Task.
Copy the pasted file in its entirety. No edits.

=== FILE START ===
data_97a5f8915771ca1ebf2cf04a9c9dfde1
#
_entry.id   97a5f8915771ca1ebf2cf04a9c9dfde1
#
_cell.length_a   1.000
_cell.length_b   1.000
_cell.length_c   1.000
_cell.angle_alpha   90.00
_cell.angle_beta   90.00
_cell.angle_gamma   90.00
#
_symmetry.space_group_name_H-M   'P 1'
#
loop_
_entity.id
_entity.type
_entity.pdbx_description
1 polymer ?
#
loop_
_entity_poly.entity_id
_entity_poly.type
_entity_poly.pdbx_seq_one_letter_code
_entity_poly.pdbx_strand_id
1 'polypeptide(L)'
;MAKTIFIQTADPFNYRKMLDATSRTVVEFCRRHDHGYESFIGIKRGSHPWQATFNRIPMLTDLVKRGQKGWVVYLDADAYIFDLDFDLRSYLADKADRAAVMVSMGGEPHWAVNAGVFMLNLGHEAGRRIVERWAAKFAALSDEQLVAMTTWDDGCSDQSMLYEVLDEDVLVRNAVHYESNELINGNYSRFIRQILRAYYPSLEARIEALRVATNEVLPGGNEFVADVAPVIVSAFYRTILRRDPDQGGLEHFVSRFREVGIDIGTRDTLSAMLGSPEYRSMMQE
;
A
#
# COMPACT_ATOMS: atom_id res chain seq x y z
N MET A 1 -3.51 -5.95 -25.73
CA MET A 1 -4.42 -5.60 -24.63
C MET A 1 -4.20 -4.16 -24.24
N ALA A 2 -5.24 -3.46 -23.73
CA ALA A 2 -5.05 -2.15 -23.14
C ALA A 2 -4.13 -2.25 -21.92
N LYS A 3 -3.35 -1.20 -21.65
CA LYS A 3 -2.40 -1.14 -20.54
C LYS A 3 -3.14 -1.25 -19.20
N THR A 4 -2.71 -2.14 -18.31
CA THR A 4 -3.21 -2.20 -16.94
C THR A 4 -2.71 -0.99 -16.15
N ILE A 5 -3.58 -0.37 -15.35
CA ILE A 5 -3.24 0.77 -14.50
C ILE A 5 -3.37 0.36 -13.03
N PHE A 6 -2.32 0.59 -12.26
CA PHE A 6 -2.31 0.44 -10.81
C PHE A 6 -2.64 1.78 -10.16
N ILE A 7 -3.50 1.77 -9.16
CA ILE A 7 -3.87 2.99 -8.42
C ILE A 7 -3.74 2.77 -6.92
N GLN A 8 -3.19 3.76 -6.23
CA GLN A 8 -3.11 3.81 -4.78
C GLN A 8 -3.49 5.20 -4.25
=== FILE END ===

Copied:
data_97a5f8915771ca1ebf2cf04a9c9dfde1
#
_entry.id   97a5f8915771ca1ebf2cf04a9c9dfde1
#
_cell.length_a   1.000
_cell.length_b   1.000
_cell.length_c   1.000
_cell.angle_alpha   90.00
_cell.angle_beta   90.00
_cell.angle_gamma   90.00
#
_symmetry.space_group_name_H-M   'P 1'
#
loop_
_entity.id
_entity.type
_entity.pdbx_description
1 polymer ?
#
loop_
_entity_poly.entity_id
_entity_poly.type
_entity_poly.pdbx_seq_one_letter_code
_entity_poly.pdbx_strand_id
1 'polypeptide(L)'
;MAKTIFIQTADPFNYRKMLDATSRTVVEFCRRHDHGYESFIGIKRGSHPWQATFNRIPMLTDLVKRGQKGWVVYLDADAYIFDLDFDLRSYLADKADRAAVMVSMGGEPHWAVNAGVFMLNLGHEAGRRIVERWAAKFAALSDEQLVAMTTWDDGCSDQSMLYEVLDEDVLVRNAVHYESNELINGNYSRFIRQILRAYYPSLEARIEALRVATNEVLPGGNEFVADVAPVIVSAFYRTILRRDPDQGGLEHFVSRFREVGIDIGTRDTLSAMLGSPEYRSMMQE
;
A
#
# COMPACT_ATOMS: atom_id res chain seq x y z
N MET A 1 -3.51 -5.95 -25.73
CA MET A 1 -4.42 -5.60 -24.63
C MET A 1 -4.20 -4.16 -24.24
N ALA A 2 -5.24 -3.46 -23.73
CA ALA A 2 -5.05 -2.15 -23.14
C ALA A 2 -4.13 -2.25 -21.92
N LYS A 3 -3.35 -1.20 -21.65
CA LYS A 3 -2.40 -1.14 -20.54
C LYS A 3 -3.14 -1.25 -19.20
N THR A 4 -2.71 -2.14 -18.31
CA THR A 4 -3.21 -2.20 -16.94
C THR A 4 -2.71 -0.99 -16.15
N ILE A 5 -3.58 -0.37 -15.35
CA ILE A 5 -3.24 0.77 -14.50
C ILE A 5 -3.37 0.36 -13.03
N PHE A 6 -2.32 0.59 -12.26
CA PHE A 6 -2.31 0.44 -10.81
C PHE A 6 -2.64 1.78 -10.16
N ILE A 7 -3.50 1.77 -9.16
CA ILE A 7 -3.87 2.99 -8.42
C ILE A 7 -3.74 2.77 -6.92
N GLN A 8 -3.19 3.76 -6.23
CA GLN A 8 -3.11 3.81 -4.78
C GLN A 8 -3.49 5.20 -4.25